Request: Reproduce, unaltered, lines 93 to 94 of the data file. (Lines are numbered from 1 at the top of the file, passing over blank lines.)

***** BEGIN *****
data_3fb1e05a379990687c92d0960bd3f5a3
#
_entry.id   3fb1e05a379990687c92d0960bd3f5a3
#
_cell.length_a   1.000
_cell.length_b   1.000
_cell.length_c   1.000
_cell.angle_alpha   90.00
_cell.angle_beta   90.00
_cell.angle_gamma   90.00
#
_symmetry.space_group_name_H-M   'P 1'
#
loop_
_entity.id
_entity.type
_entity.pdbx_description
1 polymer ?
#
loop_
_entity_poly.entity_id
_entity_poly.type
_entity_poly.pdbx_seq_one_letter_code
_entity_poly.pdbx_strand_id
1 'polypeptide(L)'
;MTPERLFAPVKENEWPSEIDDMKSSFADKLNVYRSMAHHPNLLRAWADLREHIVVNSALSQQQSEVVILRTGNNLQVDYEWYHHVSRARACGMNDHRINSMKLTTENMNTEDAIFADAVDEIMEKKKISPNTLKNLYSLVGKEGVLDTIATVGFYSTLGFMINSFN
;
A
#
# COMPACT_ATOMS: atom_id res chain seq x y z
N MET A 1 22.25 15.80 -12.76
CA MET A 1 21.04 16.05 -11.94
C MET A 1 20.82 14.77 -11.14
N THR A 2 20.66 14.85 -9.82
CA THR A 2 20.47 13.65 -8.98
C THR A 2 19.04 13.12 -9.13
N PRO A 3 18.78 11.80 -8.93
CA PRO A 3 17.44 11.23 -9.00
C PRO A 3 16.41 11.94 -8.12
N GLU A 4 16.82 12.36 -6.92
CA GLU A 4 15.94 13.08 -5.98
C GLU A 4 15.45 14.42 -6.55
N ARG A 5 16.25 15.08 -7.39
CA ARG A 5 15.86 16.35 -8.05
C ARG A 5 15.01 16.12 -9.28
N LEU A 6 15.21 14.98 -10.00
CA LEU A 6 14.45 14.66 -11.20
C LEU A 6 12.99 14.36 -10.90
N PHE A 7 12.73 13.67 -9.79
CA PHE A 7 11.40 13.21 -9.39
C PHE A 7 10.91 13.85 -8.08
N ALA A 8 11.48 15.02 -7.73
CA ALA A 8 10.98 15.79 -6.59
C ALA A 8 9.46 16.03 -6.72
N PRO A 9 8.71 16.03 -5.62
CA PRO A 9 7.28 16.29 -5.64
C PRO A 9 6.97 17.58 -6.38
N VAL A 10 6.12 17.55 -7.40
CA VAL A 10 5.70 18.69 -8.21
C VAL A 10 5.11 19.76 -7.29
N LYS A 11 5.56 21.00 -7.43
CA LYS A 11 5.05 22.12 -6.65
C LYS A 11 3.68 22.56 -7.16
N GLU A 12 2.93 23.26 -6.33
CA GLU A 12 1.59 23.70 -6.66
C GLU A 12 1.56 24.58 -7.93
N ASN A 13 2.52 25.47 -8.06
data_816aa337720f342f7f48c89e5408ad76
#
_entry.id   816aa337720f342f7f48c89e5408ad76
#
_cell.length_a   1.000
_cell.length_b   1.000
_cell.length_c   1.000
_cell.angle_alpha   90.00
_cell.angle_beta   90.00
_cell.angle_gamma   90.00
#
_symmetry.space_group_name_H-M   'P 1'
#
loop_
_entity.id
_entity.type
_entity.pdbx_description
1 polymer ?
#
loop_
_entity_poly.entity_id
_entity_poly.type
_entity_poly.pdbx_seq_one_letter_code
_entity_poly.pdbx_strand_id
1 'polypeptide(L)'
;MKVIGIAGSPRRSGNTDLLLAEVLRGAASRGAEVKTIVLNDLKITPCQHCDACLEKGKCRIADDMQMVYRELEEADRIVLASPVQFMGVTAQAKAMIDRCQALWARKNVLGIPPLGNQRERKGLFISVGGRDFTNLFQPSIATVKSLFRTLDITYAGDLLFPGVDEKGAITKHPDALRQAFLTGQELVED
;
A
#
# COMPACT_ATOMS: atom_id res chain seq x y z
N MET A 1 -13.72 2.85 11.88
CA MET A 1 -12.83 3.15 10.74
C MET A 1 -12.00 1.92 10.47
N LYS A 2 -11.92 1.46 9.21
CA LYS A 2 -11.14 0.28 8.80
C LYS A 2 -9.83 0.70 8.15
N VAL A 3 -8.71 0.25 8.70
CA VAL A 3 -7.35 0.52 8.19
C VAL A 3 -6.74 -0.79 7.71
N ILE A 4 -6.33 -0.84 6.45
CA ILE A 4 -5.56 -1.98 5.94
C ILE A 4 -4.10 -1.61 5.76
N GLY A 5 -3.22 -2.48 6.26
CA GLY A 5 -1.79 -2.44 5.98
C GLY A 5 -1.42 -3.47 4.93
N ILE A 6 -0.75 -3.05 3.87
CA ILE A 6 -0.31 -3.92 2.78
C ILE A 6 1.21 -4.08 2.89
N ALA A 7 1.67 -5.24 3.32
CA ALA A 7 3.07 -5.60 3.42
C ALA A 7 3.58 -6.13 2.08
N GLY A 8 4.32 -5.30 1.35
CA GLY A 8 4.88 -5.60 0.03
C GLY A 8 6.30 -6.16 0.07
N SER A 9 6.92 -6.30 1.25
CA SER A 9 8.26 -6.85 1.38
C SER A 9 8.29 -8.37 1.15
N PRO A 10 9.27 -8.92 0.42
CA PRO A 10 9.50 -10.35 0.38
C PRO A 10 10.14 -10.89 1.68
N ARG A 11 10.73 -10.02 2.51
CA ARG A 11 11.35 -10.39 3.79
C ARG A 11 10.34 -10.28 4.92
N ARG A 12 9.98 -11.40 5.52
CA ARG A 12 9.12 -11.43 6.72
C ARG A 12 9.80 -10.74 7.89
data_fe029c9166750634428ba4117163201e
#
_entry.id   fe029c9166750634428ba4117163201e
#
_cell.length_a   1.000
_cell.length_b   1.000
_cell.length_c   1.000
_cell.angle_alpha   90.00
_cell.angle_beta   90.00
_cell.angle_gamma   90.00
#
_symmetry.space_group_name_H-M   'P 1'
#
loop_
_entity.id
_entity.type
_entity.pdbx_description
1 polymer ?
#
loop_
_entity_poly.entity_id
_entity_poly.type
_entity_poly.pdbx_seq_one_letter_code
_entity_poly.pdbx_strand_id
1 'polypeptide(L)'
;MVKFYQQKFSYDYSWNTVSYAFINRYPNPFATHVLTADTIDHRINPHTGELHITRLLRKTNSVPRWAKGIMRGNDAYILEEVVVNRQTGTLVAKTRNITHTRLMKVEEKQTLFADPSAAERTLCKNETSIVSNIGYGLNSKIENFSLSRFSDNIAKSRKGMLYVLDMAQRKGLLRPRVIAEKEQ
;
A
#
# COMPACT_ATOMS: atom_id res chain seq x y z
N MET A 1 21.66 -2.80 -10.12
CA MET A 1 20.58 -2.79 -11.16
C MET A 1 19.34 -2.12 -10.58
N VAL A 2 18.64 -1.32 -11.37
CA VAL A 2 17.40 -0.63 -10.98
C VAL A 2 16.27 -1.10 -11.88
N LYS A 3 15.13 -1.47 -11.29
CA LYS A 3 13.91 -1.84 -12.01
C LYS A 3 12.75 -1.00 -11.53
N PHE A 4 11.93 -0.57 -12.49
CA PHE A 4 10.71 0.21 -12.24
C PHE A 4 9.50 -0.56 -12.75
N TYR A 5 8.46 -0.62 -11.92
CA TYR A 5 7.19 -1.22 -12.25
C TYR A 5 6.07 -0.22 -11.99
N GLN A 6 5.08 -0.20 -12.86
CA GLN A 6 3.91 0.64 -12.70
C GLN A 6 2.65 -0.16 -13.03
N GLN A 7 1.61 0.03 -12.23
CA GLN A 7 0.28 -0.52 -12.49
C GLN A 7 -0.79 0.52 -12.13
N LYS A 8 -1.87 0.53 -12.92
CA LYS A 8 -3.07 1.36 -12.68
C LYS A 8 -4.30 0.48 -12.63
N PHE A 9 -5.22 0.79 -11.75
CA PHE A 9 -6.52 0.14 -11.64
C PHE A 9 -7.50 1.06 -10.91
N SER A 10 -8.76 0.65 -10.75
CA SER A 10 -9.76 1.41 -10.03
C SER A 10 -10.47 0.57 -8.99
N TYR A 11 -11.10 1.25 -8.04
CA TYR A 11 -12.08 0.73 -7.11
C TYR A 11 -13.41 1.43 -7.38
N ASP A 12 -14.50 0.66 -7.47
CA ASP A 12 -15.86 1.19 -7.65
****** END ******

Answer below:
;MKVIGIAGSPRRSGNTDLLLAEVLRGAASRGAEVKTIVLNDLKITPCQHCDACLEKGKCRIADDMQMVYRELEEADRIVLASPVQFMGVTAQAKAMIDRCQALWARKNVLGIPPLGNQRERKGLFISVGGRDFTNLFQPSIATVKSLFRTLDITYAGDLLFPGVDEKGAITKHPDALRQAFLTGQELVED
;